Delayed in the USA

Infrastructure woes aren't just a Third-World problem, they also pose a major "last-mile" headache for American businesses from coast to coast.

One place to start, though, might be the intermodal arteries near major ports. Stifling traffic jams around those routes — called choke points — often prevent goods from even leaving docked vessels.

The problem was overscored in 2004, when ship traffic got backed up at the Port of Long Beach, which handles 37 percent of the cargo coming from Asia. The delays, fueled mostly by a shortage of dockworkers, eventually pushed deliveries back by a week or more during the critical holiday shipping season. To help alleviate the traffic, major carriers imposed a congestion surcharge of $200 per 20-foot container.

Singed by the experience, some supply-chain managers have looked to hedge their bets. Giovingo reports that some Fidelitone clients now bring goods through several different West Coast ports, including Oakland, Seattle, and Long Beach.

Some businesses have gone farther north. Pete Riley, senior vice president of integrated supply chain and Six Sigma at Textron, says the Providence-based maker of Cessna airplanes and Bell helicopters ships a fair amount of its products through Vancouver. “That’s helped us manage through the ports issue,” says Riley, though he acknowledges that “ports are [still] strained.”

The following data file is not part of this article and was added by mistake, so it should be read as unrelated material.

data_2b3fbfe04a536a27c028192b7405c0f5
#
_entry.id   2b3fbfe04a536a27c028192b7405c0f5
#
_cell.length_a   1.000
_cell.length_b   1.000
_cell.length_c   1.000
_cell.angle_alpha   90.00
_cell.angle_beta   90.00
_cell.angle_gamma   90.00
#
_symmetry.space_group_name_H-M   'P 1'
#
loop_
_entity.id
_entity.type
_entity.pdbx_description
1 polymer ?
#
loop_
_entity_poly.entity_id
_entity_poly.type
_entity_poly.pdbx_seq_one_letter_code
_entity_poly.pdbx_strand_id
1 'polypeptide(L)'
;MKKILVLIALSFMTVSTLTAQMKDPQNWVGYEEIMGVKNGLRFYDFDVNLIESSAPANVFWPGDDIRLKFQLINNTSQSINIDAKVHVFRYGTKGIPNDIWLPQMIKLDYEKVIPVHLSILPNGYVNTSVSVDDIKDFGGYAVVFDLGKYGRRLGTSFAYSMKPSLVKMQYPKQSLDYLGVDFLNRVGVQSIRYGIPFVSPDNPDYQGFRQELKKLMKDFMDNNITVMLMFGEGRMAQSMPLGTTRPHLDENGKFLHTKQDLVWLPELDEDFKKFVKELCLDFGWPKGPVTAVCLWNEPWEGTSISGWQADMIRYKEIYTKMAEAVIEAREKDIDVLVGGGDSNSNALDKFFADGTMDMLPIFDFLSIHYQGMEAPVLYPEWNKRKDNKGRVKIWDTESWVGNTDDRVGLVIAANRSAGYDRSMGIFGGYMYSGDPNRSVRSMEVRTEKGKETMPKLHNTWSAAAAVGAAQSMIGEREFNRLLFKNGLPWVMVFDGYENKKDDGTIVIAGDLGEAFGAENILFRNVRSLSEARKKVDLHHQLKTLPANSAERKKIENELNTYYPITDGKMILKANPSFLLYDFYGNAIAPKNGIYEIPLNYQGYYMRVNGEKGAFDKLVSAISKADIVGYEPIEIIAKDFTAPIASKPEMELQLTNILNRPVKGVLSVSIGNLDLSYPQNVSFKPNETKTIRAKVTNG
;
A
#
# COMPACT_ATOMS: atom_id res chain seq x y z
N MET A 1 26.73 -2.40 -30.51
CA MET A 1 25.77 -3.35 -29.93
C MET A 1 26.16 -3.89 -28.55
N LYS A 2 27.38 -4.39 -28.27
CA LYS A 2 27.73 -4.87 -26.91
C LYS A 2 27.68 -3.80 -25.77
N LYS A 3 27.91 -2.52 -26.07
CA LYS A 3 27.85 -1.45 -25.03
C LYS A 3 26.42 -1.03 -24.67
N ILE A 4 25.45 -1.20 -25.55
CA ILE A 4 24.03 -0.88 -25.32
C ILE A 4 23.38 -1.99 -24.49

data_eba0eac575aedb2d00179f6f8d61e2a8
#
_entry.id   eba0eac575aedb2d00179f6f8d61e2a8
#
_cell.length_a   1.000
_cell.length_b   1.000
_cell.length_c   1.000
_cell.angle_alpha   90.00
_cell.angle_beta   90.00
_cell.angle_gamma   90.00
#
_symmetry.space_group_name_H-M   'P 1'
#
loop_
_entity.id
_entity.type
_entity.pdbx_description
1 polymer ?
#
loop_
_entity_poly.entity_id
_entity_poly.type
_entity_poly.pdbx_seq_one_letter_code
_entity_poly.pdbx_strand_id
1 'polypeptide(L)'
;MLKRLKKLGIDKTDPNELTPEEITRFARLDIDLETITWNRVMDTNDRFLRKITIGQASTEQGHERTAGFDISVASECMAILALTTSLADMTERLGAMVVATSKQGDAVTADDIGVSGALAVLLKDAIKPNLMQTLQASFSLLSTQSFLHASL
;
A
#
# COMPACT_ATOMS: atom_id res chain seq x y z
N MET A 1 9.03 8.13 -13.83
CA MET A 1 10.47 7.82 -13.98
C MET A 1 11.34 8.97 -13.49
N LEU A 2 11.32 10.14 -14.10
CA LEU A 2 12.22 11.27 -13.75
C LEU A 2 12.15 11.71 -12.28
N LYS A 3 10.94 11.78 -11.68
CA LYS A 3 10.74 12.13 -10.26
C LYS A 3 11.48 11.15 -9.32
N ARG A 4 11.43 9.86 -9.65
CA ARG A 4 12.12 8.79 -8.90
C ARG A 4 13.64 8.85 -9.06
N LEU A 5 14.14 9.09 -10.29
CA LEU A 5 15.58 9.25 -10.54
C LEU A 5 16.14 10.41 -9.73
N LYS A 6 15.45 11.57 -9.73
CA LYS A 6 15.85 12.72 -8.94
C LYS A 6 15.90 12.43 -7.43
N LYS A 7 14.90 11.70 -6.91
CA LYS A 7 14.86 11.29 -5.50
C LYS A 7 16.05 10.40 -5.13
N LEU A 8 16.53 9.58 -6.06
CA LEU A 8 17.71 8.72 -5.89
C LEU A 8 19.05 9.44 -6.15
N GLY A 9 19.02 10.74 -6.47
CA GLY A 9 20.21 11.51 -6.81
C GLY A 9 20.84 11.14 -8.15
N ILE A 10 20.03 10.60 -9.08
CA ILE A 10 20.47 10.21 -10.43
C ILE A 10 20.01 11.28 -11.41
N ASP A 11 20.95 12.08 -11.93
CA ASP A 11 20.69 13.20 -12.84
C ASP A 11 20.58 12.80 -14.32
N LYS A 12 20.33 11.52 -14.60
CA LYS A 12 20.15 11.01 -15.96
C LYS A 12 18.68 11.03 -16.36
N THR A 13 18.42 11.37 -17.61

Indeed, Aberdeen’s Enslow says early data suggests that port delays may once again dog this year’s holiday shipping season. To avoid congestion on the West Coast, a large number of businesses now route some of their goods from China through East Coast ports like Savannah and Virginia Beach.

The strategy makes sense on paper — until you look at a map. Ships bound for Savannah from Shanghai, for instance, must pass through the Suez or Panama canal, a journey that takes substantially longer than a trans-Pacific trip. The extra mileage means added uncertainty for supply-chain managers. “It requires carrying a little more inventory closer to home,” says Georgia Tech’s Langley. “And that defeats the purpose of a JIT plant.”

Another complication: newer, larger cargo ships can’t get through the Panama Canal. While the ships can hold 8,000 cargo containers or more, these behemoths are simply too large for a canal that was built to accommodate vessels from the Gilded Age. Greg Aimi, director of supply-chain research at AMR, says the ships are also too large for many of the channels on the East Coast. “It could take up to five years to remedy the problem.”

Featherbeds and Nest Eggs

It will take much longer to fix the railroads. Although two train operators are investing $200 million to double, triple, and quadruple track lines in the Powder River Basin, more rail must be laid nationally. Likewise, signals and switches on some Western lines are more than 100 years old. A proposed 25 percent tax credit would help spur some investment. But, at the moment, the U.S. rail system is in such bad shape that the American Society of Civil Engineers gives the network a C- grade. Says P&G’s Duckworth: “Consistency and reliability of rail service is a challenge.”

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